My career path started in high school when I took an art history trip to Europe with my AP Art History teacher, and I fell in love with Italy. I started interning at the Craft & Folk Art Museum my junior year, and I had aspirations of being a curator at The Getty, which is kind of funny since that is probably the hardest job to get in the art world. Anyway, I knew I wanted to study and live in Italy while in college, and that was confirmed when after graduation from high school I worked for the Olympic Arts Committee during the LA84 Olympic Games. It was the Summer of a lifetime, and I was assigned to supervise a medieval flag waving-group from Gubbio, Italy.
What made you choose UCSB? What were you looking for?
I visited my cousin at UCSB for the first time when I was in 10th grade. I remember being blown away, and I had an amazing time hanging out in Isla Vista with her. I'm embarrassed to say that after that weekend, I just decided that was where I belonged. I applied to only one school and fortunately it worked out for me- I got in! I knew USCB had an Italian program and a great liberal arts program and that was good enough for me. I had the best experience at UCSB academically that anyone could ask for- engaging relationships with my teachers, amazing classes that changed the way I think about the world and inspired me to press on, infinite support on every level, and a great time in a gorgeous place. Nothing compares to it, and I can say that with confidence since I also had an East Coast private Ivy League experience which cost several times as much. I got so much personal attention and support at UCSB, even though it’s a huge school, and I would go there again in a heartbeat, and would send both my children there.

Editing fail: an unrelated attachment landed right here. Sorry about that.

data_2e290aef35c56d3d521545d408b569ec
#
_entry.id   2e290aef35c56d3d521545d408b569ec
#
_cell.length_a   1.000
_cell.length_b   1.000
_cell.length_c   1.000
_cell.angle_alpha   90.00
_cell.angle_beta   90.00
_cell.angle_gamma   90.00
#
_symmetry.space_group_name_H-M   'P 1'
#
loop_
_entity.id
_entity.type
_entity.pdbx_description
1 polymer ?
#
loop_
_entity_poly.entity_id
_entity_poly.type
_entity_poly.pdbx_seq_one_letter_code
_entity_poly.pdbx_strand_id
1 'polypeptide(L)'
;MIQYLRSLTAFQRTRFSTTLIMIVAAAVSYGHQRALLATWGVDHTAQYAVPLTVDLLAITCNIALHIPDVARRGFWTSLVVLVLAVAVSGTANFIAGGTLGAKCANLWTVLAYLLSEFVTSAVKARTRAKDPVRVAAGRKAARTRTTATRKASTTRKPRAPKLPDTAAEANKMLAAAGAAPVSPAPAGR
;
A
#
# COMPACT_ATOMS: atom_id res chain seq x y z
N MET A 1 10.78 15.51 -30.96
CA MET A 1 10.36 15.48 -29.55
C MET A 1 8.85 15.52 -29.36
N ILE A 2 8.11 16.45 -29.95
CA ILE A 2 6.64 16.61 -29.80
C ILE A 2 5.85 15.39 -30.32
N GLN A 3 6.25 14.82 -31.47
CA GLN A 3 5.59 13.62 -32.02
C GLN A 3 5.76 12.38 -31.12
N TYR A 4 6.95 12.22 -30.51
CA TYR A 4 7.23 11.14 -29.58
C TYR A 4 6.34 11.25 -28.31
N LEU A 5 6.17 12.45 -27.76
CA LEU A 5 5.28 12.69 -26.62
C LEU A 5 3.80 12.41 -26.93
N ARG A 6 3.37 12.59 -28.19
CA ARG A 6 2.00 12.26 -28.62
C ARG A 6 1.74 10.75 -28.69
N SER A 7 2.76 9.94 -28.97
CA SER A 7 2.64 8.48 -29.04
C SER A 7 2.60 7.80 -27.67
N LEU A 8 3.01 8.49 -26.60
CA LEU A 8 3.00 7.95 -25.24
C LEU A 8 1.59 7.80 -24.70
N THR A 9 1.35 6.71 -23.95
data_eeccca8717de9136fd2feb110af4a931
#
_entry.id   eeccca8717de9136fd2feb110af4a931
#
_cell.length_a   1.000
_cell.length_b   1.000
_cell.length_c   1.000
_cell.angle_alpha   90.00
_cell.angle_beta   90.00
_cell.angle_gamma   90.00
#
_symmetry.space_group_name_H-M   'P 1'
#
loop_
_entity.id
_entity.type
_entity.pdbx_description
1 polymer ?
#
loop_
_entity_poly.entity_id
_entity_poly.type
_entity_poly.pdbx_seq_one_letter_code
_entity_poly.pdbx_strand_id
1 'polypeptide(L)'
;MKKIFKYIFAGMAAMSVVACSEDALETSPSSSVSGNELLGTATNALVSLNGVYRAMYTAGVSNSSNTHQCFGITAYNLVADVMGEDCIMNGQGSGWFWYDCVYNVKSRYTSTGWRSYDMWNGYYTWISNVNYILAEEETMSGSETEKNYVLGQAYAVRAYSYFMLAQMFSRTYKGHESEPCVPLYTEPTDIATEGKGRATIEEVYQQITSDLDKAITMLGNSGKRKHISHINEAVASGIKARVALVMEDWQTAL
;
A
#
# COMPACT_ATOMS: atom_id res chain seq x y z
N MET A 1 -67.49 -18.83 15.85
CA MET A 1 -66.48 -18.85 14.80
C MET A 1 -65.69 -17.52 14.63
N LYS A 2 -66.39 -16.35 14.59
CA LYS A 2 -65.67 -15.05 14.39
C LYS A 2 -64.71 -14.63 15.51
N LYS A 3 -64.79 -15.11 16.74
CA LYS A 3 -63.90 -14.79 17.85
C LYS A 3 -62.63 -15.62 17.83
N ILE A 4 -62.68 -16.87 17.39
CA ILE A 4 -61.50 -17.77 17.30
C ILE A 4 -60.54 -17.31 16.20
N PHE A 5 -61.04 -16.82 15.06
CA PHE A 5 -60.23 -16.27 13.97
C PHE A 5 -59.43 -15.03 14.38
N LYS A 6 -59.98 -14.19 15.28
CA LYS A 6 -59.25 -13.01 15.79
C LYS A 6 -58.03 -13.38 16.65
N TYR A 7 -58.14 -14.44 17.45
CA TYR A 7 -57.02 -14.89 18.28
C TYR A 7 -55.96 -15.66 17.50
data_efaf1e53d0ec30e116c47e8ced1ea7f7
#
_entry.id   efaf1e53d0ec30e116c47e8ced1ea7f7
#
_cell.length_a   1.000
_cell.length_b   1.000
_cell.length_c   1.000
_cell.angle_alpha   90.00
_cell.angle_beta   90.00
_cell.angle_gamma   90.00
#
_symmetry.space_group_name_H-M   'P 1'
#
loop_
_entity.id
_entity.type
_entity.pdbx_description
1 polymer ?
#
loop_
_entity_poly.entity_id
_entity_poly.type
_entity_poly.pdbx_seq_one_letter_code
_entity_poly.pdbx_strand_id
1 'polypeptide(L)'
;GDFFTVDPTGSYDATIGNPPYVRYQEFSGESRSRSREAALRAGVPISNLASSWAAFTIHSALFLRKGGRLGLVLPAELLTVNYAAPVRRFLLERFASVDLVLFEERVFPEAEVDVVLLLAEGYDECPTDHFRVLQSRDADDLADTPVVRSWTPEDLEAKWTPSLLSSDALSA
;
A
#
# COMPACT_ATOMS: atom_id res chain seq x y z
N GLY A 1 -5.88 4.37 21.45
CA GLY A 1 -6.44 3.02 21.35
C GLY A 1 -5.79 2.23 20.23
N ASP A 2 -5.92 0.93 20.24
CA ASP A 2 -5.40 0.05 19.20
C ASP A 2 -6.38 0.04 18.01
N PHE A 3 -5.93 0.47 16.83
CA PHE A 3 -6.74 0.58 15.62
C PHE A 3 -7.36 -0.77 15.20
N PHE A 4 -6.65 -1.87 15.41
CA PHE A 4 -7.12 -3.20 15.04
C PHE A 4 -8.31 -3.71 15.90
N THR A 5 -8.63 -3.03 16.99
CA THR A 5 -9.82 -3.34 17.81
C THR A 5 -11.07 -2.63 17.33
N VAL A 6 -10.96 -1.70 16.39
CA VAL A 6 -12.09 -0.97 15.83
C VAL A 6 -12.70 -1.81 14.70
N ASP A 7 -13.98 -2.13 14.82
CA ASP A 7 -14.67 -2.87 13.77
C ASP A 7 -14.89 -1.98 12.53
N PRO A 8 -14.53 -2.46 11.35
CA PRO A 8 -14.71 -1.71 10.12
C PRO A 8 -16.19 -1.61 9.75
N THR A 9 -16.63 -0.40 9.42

Your major, political science and Italian, suggests you may have had a different occupation in mind than the one you ultimately chose. Did you go to college intending to go into politics (or some related field like diplomacy as your Master's degree in international relations suggests)?